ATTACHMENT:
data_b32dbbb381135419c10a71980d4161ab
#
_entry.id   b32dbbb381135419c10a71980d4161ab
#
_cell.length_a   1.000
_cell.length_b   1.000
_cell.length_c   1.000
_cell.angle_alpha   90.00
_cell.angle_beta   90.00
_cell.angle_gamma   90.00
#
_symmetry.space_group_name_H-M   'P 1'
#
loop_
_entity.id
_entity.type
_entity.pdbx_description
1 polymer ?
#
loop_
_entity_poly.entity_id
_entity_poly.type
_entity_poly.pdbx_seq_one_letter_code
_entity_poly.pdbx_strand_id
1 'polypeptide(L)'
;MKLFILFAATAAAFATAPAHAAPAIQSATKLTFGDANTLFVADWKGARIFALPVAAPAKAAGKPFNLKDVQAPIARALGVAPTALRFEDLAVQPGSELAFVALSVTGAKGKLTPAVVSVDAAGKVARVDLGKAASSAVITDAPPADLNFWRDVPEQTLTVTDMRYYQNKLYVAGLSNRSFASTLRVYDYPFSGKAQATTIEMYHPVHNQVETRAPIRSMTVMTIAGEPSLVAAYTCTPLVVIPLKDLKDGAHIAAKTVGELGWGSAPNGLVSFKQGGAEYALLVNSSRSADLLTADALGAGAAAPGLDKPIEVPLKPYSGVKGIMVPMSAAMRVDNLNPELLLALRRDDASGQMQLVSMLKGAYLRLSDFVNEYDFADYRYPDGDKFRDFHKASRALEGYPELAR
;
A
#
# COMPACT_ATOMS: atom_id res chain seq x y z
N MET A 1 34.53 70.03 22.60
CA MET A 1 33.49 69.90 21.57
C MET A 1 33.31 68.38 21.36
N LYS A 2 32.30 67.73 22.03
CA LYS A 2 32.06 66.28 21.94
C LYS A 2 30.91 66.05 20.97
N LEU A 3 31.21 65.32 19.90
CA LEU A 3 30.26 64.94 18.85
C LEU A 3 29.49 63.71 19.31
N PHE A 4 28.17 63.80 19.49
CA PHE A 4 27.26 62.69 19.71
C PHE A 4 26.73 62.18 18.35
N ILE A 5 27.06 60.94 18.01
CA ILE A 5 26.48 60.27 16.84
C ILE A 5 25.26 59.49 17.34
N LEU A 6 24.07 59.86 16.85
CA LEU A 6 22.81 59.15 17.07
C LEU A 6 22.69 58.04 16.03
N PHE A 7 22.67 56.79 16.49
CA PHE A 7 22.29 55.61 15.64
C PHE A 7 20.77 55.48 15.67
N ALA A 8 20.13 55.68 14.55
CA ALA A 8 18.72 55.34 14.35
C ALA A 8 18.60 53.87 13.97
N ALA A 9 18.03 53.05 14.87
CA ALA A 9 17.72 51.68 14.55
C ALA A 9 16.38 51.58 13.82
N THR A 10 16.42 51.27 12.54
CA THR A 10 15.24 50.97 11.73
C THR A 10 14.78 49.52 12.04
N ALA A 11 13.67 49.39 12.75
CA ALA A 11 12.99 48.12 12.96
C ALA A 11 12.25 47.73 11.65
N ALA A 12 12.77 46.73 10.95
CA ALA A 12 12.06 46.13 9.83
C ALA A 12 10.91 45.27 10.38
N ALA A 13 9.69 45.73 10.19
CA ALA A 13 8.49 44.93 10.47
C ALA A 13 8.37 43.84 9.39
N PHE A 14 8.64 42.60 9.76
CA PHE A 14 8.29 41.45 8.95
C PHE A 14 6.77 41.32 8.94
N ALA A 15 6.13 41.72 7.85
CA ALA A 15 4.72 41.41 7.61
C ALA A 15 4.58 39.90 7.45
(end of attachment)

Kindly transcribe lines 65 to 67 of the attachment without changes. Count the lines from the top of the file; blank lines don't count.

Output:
CA ALA A 12 12.06 46.13 9.83
C ALA A 12 10.91 45.27 10.38
N ALA A 13 9.69 45.73 10.19